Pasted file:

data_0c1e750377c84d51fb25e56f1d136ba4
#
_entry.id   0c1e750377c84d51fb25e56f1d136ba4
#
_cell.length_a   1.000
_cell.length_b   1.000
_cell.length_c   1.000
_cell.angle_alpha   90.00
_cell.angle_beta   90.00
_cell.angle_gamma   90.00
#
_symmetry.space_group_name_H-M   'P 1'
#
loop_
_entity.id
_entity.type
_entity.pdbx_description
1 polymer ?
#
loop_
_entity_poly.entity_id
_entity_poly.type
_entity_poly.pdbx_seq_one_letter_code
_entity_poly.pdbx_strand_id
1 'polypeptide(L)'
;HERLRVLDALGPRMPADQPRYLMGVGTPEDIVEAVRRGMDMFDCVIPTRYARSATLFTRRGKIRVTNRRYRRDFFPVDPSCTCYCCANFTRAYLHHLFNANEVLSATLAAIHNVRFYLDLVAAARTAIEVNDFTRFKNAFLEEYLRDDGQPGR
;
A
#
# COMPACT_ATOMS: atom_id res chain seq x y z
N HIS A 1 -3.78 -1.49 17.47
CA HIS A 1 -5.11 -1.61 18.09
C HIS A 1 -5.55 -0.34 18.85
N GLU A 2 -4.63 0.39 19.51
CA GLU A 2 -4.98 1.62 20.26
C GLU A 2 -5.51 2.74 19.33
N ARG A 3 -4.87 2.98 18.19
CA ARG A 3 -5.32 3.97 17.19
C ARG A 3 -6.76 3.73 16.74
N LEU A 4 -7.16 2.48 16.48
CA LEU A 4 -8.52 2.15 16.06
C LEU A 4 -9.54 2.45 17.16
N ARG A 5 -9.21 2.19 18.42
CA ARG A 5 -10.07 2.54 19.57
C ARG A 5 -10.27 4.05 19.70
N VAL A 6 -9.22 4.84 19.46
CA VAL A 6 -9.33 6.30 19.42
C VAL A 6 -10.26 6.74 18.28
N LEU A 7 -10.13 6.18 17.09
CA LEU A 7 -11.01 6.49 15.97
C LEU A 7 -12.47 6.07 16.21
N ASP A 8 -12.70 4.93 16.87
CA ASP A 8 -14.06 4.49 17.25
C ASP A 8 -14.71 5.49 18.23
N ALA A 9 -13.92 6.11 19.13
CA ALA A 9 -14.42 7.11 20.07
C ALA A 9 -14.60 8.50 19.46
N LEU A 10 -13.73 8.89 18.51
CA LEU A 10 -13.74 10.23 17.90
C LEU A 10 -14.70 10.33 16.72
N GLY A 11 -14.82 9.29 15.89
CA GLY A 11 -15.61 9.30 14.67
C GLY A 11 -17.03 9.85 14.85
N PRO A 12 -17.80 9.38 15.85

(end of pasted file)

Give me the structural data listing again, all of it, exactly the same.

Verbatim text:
data_0c1e750377c84d51fb25e56f1d136ba4
#
_entry.id   0c1e750377c84d51fb25e56f1d136ba4
#
_cell.length_a   1.000
_cell.length_b   1.000
_cell.length_c   1.000
_cell.angle_alpha   90.00
_cell.angle_beta   90.00
_cell.angle_gamma   90.00
#
_symmetry.space_group_name_H-M   'P 1'
#
loop_
_entity.id
_entity.type
_entity.pdbx_description
1 polymer ?
#
loop_
_entity_poly.entity_id
_entity_poly.type
_entity_poly.pdbx_seq_one_letter_code
_entity_poly.pdbx_strand_id
1 'polypeptide(L)'
;HERLRVLDALGPRMPADQPRYLMGVGTPEDIVEAVRRGMDMFDCVIPTRYARSATLFTRRGKIRVTNRRYRRDFFPVDPSCTCYCCANFTRAYLHHLFNANEVLSATLAAIHNVRFYLDLVAAARTAIEVNDFTRFKNAFLEEYLRDDGQPGR
;
A
#
# COMPACT_ATOMS: atom_id res chain seq x y z
N HIS A 1 -3.78 -1.49 17.47
CA HIS A 1 -5.11 -1.61 18.09
C HIS A 1 -5.55 -0.34 18.85
N GLU A 2 -4.63 0.39 19.51
CA GLU A 2 -4.98 1.62 20.26
C GLU A 2 -5.51 2.74 19.33
N ARG A 3 -4.87 2.98 18.19
CA ARG A 3 -5.32 3.97 17.19
C ARG A 3 -6.76 3.73 16.74
N LEU A 4 -7.16 2.48 16.48
CA LEU A 4 -8.52 2.15 16.06
C LEU A 4 -9.54 2.45 17.16
N ARG A 5 -9.21 2.19 18.42
CA ARG A 5 -10.07 2.54 19.57
C ARG A 5 -10.27 4.05 19.70
N VAL A 6 -9.22 4.84 19.46
CA VAL A 6 -9.33 6.30 19.42
C VAL A 6 -10.26 6.74 18.28
N LEU A 7 -10.13 6.18 17.09
CA LEU A 7 -11.01 6.49 15.97
C LEU A 7 -12.47 6.07 16.21
N ASP A 8 -12.70 4.93 16.87
CA ASP A 8 -14.06 4.49 17.25
C ASP A 8 -14.71 5.49 18.23
N ALA A 9 -13.92 6.11 19.13
CA ALA A 9 -14.42 7.11 20.07
C ALA A 9 -14.60 8.50 19.46
N LEU A 10 -13.73 8.89 18.51
CA LEU A 10 -13.74 10.23 17.90
C LEU A 10 -14.70 10.33 16.72
N GLY A 11 -14.82 9.29 15.89
CA GLY A 11 -15.61 9.30 14.67
C GLY A 11 -17.03 9.85 14.85
N PRO A 12 -17.80 9.38 15.85